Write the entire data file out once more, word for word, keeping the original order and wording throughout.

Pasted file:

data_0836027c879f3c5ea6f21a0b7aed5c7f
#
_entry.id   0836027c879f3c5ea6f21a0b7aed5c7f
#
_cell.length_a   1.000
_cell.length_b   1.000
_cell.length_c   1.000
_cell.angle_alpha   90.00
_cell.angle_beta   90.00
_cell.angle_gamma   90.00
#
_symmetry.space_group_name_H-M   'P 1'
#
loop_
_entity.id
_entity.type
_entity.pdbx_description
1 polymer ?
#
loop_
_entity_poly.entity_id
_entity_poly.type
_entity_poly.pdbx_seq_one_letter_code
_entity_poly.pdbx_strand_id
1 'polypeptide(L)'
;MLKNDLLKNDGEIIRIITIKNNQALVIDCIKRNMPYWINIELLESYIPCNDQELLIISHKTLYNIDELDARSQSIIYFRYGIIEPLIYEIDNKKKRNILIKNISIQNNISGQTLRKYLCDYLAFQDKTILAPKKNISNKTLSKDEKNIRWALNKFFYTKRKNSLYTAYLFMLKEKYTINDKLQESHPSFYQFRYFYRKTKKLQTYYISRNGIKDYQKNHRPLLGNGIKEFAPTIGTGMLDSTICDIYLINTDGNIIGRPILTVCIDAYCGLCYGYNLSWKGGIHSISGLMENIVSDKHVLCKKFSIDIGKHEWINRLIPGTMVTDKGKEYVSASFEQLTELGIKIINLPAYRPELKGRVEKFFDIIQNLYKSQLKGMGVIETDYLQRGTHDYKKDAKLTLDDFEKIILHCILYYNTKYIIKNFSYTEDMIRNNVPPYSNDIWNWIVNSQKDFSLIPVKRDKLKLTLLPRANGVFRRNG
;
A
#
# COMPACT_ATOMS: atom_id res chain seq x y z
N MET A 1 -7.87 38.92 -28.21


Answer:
data_0836027c879f3c5ea6f21a0b7aed5c7f
#
_entry.id   0836027c879f3c5ea6f21a0b7aed5c7f
#
_cell.length_a   1.000
_cell.length_b   1.000
_cell.length_c   1.000
_cell.angle_alpha   90.00
_cell.angle_beta   90.00
_cell.angle_gamma   90.00
#
_symmetry.space_group_name_H-M   'P 1'
#
loop_
_entity.id
_entity.type
_entity.pdbx_description
1 polymer ?
#
loop_
_entity_poly.entity_id
_entity_poly.type
_entity_poly.pdbx_seq_one_letter_code
_entity_poly.pdbx_strand_id
1 'polypeptide(L)'
;MLKNDLLKNDGEIIRIITIKNNQALVIDCIKRNMPYWINIELLESYIPCNDQELLIISHKTLYNIDELDARSQSIIYFRYGIIEPLIYEIDNKKKRNILIKNISIQNNISGQTLRKYLCDYLAFQDKTILAPKKNISNKTLSKDEKNIRWALNKFFYTKRKNSLYTAYLFMLKEKYTINDKLQESHPSFYQFRYFYRKTKKLQTYYISRNGIKDYQKNHRPLLGNGIKEFAPTIGTGMLDSTICDIYLINTDGNIIGRPILTVCIDAYCGLCYGYNLSWKGGIHSISGLMENIVSDKHVLCKKFSIDIGKHEWINRLIPGTMVTDKGKEYVSASFEQLTELGIKIINLPAYRPELKGRVEKFFDIIQNLYKSQLKGMGVIETDYLQRGTHDYKKDAKLTLDDFEKIILHCILYYNTKYIIKNFSYTEDMIRNNVPPYSNDIWNWIVNSQKDFSLIPVKRDKLKLTLLPRANGVFRRNG
;
A
#
# COMPACT_ATOMS: atom_id res chain seq x y z
N MET A 1 -7.87 38.92 -28.21